Third spaces are especially important in so-called ‘tight cultures,’ governed by strict relational norms, and markets where relationships are critically important to business. It’s also where academic insight can really help. Naturally, people from different markets will bring to a partnership their own values about how business relationships should work. The third space is where partners can reconcile these values and forge a relationship that works for both sides.
In markets with strong Chinese cultures, these values will most likely include renqing.
Renqing is related to the idea of reciprocity, but it’s much more than that, explains Matt, who recently published a research paper on how Taiwanese high-performing businesses manage renqing in their business relationship portfolios at an organisational level.
“Reciprocity is important everywhere—think of quid pro quo. But renqing is hard to translate. One way to describe it is a reciprocal exchange of favours imbued with empathy. Just saying ‘favours’ doesn't do it justice because it removes that emotional, empathic charge.”
Renqing is part of several relationship values fundamental to relationships in Chinese culture. Of these, guanxi is perhaps the most familiar to non-Chinese. Guanxi is variously described as a person’s network of social and business relationships, which are imbued with trust and mutual obligation.
Renqing forms the reciprocity element of these relationships and embodies the active component of guanxi. It is not transactional though—acts of renqing are conducted within the full context of a relationship over time—as expressed by a quote in Matt’s paper:
“If you have received a drop of beneficence from other people you should return to them a fountain of beneficence (…) The debt of renqing is very difficult to return” (cited in another paper on renqing in business to business purchasing intentions)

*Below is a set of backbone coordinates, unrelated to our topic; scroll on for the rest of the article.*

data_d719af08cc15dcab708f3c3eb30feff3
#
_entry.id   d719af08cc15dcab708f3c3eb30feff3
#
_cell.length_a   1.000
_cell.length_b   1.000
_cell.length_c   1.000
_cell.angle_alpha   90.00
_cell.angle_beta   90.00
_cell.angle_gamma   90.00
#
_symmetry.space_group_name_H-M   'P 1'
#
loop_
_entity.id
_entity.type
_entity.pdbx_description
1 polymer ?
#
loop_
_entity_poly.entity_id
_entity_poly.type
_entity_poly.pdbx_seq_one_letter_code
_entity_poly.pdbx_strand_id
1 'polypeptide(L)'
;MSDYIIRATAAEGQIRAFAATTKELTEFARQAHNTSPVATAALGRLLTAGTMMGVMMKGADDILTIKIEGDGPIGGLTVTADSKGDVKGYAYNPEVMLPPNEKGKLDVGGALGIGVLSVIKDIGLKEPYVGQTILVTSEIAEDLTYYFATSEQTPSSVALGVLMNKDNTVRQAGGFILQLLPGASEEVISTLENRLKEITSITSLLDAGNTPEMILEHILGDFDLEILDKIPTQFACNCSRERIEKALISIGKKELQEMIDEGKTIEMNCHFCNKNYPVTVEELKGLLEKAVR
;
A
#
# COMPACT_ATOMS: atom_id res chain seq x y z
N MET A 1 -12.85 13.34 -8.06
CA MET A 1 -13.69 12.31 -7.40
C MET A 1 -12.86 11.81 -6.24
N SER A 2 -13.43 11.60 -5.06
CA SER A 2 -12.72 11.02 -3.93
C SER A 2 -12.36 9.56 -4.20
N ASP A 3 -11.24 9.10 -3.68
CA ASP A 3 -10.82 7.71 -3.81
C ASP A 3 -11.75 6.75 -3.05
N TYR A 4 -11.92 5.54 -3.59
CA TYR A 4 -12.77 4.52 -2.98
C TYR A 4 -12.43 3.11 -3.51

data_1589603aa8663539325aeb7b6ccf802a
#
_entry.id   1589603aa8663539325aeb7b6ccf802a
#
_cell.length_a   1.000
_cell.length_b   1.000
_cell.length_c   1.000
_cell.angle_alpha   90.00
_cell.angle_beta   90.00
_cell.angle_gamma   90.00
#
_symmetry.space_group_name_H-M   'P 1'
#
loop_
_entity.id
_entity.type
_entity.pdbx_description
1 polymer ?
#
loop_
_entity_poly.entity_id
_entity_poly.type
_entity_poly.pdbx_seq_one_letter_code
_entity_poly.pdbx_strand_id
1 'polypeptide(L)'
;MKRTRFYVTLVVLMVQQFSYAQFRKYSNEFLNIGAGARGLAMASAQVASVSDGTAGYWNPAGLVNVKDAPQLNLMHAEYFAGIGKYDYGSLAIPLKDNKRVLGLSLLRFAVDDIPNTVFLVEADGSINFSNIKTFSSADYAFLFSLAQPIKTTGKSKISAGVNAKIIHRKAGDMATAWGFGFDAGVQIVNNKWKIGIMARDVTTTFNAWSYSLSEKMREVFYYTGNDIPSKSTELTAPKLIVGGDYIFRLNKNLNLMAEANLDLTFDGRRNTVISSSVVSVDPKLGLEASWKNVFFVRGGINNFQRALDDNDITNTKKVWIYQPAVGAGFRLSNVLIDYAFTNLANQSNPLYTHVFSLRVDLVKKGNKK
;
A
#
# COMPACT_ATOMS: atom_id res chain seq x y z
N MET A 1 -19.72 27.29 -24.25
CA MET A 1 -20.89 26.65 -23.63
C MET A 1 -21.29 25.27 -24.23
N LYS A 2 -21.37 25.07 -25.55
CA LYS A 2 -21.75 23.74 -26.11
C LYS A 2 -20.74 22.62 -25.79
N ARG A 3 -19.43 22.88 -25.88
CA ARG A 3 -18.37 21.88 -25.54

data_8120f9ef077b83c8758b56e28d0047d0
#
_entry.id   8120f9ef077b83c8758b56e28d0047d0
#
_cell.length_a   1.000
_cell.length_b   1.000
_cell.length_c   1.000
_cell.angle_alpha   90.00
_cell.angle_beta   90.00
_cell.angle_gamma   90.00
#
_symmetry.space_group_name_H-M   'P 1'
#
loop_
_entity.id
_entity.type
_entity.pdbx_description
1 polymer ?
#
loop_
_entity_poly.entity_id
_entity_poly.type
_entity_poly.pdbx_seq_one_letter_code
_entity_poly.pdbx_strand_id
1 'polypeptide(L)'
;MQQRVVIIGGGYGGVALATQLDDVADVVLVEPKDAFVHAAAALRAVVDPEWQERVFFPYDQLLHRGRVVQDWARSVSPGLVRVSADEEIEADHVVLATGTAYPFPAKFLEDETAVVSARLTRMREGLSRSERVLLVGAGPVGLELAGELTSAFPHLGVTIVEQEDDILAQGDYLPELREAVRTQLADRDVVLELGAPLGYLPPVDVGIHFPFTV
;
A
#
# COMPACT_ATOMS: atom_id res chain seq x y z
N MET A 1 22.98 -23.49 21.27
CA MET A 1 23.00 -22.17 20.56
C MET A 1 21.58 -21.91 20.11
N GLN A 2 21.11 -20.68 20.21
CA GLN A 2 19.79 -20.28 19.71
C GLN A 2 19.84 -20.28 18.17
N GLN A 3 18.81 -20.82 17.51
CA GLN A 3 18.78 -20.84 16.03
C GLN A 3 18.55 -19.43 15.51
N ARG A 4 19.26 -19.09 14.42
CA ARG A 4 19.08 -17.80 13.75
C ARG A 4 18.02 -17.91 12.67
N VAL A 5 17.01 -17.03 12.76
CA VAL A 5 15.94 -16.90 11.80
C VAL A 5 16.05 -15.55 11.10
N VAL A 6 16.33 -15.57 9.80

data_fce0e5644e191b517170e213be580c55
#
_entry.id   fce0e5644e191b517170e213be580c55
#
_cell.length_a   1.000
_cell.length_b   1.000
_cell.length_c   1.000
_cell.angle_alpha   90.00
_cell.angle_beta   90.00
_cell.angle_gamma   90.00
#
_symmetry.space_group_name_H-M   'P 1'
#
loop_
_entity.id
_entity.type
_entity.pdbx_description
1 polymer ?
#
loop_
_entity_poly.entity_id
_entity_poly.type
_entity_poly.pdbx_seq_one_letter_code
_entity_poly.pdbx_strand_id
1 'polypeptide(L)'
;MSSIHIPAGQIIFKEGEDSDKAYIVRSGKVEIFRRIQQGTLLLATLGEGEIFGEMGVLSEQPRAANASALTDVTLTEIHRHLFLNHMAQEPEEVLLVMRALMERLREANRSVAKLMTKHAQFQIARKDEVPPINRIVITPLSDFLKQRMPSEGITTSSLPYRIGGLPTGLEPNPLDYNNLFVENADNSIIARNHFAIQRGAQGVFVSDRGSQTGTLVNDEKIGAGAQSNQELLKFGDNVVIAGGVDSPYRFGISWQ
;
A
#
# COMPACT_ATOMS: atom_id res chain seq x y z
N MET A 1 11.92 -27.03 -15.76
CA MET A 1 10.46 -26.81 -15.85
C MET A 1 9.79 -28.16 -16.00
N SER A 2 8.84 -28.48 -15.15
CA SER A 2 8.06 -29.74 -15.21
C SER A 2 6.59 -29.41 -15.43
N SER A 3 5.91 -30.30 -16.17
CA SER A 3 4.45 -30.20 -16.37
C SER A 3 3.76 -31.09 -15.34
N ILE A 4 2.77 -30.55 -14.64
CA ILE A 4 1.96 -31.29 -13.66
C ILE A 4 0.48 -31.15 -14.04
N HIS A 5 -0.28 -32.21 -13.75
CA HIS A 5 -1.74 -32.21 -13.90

While person-to-person renqing is well-studied, there is less research helping businesses understand how and why an organisation might engage renqing in its relationship portfolios.
Matt provides answers to this question in his paper Managing interorganizational renqing practices in high-performance organizations in Taiwan: the when, where and how of renqing giving, written with co-authors including former colleague at Victoria University of Wellington, Dr Yi-Te Chiu.
The researchers interviewed leaders from several high-performing businesses, asking them when, where and how they used renqing as an organisation in their business relationships globally. Through these interviews, they found nuanced differences in how businesses manage renqing, compared to how this value operates in person-to-person relationships.
“Renqing is not calculative reciprocity. Our research showed that organisations manage reciprocity in different ways. One way is to mitigate against risk, or as a form of insurance. You're building goodwill and a safety net, in times of trouble and in times of need. Companies also invest in renqing long-term.”
Matt hopes the research will help organisations entering Taiwan and similar markets, to plan and develop their relationships strategically, and to appreciate the nuances involved.
For example, they found that unlike at the person-to-person level, the notion of renqing as a ‘debt’ to be repaid, is not common at the interorganizational level – at least not in market leading organizations. But even so, renqing gives rise to significant expectations.
“Businesses should be mindful of the nature of the reciprocity. Sometimes you are expected to reciprocate because you are in a position of privilege. A large organization might be expected to show reciprocity towards smaller organisations. Especially in times of need. It’s easy to be reciprocal when business is doing well, but reciprocity gets tested in times of adversity and turbulence. It’s such a nuanced concept, imbued with emotions and morality.”
* Quotes in this article may have been edited for clarity and brevity. The views expressed in this article do not necessarily represent the views of the Centres of Asia-Pacific Excellence.